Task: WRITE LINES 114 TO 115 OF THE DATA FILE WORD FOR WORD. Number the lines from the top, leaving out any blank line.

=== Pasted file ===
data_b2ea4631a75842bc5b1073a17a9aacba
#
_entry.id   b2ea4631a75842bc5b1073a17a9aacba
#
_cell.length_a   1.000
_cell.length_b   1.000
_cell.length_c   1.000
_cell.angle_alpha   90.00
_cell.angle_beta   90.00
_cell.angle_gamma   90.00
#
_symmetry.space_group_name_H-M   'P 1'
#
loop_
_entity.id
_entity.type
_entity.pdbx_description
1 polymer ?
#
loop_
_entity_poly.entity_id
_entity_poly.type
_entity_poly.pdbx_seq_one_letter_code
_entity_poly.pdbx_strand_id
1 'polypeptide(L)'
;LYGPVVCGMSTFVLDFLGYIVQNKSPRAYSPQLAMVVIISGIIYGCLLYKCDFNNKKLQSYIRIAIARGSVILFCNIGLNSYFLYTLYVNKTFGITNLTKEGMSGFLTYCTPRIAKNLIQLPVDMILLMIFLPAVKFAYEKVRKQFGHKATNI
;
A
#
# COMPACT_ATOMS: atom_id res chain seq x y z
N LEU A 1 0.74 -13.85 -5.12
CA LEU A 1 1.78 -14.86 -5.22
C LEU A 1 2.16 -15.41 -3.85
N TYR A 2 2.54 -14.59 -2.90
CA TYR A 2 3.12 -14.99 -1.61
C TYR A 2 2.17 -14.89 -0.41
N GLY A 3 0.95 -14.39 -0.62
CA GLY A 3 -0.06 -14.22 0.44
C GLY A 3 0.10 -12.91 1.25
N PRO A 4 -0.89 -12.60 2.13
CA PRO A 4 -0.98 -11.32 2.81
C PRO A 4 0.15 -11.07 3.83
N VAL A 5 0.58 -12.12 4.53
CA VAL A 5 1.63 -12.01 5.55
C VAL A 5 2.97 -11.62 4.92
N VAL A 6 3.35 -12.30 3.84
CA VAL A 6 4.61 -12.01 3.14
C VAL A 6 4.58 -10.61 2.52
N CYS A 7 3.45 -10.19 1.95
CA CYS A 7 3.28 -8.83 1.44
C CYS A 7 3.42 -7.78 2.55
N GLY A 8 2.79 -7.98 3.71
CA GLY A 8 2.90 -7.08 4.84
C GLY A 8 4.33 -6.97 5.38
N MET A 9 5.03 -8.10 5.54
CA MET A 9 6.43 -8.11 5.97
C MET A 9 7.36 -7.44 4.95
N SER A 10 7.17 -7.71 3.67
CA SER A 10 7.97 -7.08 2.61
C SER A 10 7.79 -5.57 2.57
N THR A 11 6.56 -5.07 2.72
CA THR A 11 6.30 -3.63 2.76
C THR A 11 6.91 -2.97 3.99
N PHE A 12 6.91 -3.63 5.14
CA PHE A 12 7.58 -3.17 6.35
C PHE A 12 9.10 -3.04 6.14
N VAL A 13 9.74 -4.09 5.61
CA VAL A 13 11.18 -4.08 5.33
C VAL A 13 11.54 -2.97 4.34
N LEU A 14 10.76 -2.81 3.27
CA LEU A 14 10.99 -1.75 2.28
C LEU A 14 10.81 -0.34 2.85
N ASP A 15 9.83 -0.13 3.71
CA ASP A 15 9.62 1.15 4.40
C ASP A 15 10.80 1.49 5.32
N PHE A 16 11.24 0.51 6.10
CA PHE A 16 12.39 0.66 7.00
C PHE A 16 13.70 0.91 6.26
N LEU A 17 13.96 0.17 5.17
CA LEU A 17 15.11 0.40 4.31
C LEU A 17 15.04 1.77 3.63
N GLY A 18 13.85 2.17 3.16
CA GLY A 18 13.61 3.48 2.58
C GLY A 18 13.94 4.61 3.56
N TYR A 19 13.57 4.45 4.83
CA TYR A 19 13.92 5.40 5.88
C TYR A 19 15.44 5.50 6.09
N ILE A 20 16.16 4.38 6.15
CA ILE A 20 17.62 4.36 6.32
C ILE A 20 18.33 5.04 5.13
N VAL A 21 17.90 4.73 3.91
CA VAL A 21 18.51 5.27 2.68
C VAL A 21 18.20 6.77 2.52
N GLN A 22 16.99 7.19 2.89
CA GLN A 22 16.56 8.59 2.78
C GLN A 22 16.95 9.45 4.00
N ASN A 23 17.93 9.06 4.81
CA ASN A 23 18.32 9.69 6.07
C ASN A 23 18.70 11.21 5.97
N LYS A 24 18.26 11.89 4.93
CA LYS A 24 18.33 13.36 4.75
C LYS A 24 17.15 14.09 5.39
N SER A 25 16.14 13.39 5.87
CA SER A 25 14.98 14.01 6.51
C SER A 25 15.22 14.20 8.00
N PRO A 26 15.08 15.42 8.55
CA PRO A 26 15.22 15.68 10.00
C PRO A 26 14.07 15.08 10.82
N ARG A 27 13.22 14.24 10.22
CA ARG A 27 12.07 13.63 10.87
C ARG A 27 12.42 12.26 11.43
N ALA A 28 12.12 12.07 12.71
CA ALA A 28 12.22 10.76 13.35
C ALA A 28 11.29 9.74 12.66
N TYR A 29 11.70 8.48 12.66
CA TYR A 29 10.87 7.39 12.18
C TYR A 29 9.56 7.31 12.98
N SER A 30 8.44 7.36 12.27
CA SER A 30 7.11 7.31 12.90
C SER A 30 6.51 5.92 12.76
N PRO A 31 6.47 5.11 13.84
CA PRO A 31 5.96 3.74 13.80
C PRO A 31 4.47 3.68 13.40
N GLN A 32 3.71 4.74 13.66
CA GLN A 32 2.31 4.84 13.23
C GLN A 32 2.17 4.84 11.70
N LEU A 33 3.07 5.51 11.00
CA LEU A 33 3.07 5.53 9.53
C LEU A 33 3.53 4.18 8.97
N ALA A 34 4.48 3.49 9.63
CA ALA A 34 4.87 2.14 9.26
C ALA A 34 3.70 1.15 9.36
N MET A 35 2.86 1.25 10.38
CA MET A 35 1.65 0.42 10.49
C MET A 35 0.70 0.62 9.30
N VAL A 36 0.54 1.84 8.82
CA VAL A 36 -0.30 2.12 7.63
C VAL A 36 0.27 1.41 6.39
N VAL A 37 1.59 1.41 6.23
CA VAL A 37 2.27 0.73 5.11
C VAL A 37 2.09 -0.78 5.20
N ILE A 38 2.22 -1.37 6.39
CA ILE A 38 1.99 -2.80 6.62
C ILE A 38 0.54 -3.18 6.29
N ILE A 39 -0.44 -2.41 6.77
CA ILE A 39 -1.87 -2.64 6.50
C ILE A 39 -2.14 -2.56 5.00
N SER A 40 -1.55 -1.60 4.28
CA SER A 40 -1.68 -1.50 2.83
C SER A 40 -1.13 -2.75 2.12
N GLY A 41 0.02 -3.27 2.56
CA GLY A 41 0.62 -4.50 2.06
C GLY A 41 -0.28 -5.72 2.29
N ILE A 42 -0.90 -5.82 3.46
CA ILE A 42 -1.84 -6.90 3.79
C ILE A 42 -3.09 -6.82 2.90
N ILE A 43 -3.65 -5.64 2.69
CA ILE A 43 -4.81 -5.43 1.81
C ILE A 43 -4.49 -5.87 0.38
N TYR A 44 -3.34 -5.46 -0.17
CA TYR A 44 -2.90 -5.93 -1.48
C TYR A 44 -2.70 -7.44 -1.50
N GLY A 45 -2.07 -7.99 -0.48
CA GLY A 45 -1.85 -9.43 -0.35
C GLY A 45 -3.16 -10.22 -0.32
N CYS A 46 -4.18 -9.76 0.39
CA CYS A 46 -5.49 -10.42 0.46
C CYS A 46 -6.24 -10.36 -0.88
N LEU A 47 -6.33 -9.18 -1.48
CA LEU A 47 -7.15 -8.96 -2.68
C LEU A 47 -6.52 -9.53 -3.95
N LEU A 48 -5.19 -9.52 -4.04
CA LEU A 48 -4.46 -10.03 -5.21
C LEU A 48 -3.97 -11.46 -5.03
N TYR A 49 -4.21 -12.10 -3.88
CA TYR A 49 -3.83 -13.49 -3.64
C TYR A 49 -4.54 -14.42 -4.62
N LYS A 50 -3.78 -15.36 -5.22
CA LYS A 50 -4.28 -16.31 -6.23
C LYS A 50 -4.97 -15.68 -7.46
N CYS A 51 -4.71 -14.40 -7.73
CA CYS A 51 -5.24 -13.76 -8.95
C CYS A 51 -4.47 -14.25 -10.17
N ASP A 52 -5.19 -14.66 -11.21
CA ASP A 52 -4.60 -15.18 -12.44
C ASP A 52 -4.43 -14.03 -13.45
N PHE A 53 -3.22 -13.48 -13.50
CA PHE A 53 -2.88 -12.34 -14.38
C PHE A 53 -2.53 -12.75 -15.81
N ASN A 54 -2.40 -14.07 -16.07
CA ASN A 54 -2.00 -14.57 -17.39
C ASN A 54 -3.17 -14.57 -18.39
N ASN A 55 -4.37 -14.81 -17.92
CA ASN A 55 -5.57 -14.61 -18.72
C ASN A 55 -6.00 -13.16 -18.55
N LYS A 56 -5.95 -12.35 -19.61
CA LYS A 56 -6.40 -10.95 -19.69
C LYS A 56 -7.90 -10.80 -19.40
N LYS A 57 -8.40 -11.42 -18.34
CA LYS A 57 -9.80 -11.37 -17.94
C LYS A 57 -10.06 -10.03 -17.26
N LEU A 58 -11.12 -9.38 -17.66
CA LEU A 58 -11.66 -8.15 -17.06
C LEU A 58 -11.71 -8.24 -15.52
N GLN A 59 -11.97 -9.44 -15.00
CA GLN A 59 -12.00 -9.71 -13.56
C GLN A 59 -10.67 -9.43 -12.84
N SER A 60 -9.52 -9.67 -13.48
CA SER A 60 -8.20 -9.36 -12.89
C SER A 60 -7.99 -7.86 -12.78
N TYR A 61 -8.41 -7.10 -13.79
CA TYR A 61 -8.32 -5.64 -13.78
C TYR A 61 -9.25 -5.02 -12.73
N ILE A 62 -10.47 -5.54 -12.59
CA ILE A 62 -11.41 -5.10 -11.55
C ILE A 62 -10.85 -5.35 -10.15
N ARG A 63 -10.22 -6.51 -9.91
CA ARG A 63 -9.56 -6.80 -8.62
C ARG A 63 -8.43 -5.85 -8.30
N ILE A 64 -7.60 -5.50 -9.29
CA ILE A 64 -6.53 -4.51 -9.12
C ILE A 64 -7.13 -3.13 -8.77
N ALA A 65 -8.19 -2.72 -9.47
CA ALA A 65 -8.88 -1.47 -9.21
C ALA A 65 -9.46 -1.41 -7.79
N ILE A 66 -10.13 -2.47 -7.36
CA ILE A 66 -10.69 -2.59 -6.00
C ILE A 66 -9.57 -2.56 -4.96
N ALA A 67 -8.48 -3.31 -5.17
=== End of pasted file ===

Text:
C ALA A 28 11.29 9.74 12.66
N TYR A 29 11.70 8.48 12.66